70 Years

God, Grief, Old Testament, Suffering

This is a repost from 3/18/2011:

Grief is a normal part of healthy human existence.  Without the ability to grieve we wouldn’t have the ability to love, to feel connected at a deep level to someone, something, or even an idea.  We can and should grieve the loss of a dream, the loss of our home, or the loss of a person that we love to death or relational mayhem.  It is a God designed part of our humanness.

Theology Thursday 2.7.2013

Jesus, Love

Love is the motivation (1 Corinthians 13)

Without the right motivation any sacrifice we make is useless.  Whether we give everything we own to feed the poor or give up our life because of our beliefs it does not matter unless we have love.  Love is the motivation for all works that turn out worthwhile.  Actions that aren’t motivated by love become like a Pharisee’s observance of the Law: giving a tenth of everything (including the smallest herbs from the spice garden) and still missing the heart of the matter.

Love looks a certain way though.  It isn’t just a warm-fuzzy feeling that we get about a general concept or idea.  Love is grounded in God’s self-revelation in Jesus. Jesus commanded his disciples to “love one another”.  Love is wholehearted pursuit of Jesus; devotion to sitting at His feet and obeying his every command.  Both together. If we strive to do everything we do out of a desire to be in God’s presence and to be obedient to Jesus then our actions are worthwhile.  Otherwise they’re only worth throwing in a garbage heap.  Actions not motivated by love have no gain in them for us.  And love not motivating the right actions isn’t really love at all.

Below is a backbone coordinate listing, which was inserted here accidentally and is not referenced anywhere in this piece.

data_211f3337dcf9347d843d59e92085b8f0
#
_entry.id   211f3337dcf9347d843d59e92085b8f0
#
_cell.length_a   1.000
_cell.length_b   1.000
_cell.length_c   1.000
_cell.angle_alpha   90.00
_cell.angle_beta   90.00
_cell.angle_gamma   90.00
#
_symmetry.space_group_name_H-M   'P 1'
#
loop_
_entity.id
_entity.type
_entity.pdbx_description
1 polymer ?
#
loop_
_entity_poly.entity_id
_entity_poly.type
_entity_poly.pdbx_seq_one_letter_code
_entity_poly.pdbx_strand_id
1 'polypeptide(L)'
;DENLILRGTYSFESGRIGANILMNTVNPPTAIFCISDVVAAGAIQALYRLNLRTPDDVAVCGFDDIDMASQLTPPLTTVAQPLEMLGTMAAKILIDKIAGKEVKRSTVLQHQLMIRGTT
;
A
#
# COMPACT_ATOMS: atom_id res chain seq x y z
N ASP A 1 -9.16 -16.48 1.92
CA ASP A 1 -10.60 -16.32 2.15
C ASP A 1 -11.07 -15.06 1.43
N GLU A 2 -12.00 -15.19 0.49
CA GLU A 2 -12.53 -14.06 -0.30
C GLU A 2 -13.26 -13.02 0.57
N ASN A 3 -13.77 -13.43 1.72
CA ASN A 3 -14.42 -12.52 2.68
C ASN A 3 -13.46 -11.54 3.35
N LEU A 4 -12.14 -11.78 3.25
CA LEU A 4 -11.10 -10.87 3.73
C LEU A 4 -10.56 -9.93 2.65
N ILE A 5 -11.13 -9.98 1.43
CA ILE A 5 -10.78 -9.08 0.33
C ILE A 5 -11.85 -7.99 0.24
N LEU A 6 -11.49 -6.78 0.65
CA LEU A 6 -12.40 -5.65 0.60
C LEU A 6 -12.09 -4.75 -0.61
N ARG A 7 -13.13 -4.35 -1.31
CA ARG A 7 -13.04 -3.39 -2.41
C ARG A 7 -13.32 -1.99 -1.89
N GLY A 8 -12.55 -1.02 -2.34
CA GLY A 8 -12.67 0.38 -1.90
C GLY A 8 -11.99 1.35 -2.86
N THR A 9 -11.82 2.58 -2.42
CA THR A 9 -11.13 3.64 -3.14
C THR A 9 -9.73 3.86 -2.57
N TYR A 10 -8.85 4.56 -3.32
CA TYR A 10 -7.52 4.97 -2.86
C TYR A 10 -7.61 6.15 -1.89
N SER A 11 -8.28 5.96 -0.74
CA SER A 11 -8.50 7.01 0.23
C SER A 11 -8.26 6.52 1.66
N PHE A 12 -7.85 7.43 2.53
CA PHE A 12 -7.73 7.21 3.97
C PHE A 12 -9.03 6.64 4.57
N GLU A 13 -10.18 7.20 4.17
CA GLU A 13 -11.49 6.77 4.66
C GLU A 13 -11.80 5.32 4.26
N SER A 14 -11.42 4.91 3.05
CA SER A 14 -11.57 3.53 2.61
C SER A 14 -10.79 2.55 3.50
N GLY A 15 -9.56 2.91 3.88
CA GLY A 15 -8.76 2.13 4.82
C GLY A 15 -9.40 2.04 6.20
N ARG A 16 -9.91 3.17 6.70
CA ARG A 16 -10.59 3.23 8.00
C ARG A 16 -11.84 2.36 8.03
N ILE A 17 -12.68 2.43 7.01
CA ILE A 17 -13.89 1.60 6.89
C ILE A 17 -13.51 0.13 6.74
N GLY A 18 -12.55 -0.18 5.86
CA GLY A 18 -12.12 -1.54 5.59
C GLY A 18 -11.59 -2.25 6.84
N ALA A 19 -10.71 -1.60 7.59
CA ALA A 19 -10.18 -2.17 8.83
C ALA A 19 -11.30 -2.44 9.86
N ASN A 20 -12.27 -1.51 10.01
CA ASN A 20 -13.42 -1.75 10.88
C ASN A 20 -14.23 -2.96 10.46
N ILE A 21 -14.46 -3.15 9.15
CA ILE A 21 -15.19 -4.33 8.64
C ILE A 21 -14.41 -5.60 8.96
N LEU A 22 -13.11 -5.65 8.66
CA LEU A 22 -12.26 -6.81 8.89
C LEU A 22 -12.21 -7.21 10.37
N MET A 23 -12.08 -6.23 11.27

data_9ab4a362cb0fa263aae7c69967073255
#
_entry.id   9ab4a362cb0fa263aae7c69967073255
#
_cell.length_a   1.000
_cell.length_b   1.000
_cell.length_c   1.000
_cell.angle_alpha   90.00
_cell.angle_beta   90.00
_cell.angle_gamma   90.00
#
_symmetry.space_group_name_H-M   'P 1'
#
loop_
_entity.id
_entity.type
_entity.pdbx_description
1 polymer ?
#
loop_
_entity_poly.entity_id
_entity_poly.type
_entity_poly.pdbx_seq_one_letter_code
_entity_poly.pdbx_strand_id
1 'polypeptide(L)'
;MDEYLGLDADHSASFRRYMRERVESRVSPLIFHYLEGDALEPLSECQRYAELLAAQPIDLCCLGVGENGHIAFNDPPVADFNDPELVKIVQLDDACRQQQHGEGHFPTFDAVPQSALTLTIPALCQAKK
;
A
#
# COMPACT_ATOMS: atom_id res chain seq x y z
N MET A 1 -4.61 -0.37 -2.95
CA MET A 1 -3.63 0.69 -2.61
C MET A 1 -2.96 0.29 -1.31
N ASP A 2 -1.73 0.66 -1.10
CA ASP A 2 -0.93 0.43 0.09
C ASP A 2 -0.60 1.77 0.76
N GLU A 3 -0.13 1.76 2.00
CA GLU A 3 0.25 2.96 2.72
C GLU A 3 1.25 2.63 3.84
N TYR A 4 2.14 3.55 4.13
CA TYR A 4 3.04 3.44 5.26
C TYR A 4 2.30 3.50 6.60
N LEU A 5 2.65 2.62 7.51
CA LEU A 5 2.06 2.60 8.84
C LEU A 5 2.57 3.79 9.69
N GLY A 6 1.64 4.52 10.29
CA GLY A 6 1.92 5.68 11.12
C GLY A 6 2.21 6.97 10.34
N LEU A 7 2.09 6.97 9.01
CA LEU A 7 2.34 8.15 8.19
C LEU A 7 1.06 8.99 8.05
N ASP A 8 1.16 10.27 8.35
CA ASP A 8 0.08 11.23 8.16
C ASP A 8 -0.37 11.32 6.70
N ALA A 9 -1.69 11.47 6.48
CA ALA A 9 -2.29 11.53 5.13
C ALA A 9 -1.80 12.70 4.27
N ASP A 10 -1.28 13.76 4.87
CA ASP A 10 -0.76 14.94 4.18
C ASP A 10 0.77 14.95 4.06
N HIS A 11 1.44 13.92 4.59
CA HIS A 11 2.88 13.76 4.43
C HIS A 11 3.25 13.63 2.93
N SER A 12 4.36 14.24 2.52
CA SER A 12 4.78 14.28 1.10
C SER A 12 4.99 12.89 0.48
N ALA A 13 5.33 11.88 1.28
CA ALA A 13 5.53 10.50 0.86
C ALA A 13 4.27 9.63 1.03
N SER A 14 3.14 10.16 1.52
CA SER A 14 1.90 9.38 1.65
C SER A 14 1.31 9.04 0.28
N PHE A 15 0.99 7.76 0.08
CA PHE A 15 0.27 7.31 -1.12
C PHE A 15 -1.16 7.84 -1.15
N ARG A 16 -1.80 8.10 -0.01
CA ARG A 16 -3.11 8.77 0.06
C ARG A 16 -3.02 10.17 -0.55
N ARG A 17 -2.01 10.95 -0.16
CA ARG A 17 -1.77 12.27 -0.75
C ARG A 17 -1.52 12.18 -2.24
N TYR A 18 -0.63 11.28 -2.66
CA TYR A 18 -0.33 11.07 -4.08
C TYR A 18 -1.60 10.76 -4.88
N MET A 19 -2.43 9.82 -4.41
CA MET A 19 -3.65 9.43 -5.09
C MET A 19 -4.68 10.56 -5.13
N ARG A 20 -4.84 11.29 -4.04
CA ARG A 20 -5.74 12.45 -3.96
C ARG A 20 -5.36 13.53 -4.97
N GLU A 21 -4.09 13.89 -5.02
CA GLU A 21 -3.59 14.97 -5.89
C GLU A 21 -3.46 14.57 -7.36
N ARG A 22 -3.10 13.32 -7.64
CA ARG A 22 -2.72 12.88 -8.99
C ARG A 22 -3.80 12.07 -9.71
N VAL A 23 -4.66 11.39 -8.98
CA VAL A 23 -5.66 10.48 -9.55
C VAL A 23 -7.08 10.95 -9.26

Weekend Review: Mere Churchianity

Books, Church, Review

Michael Spencer ran the influential blog The Internet Monk until his death in 2010, and Mere Churchianity: Finding your way back to a Jesus-shaped spirituality (WaterBrook Press, 2010) is the summation of his life’s work as an apostle to the church leavers.  His focus in this book is on helping those burnt out by what he called churchianity (the “do more, be better, look good for God’s sake” (p. 5) attitude found in many churches) find a way to follow the Jesus that they aren’t willing to give up on. Spencer wrote that the “purpose in writing this book is to talk to you as someone who is willing to follow Jesus, not as someone who has decided to give up on Jesus” (p. 198).  It isn’t a book for people who have decided to make up their own pick-and-choose spirituality, and Spencer isn’t necessarily anti-church.  In fact, as long as a church is making disciples of Jesus who are equipped for ministry in their individual lives then he is all for it. On to the analysis: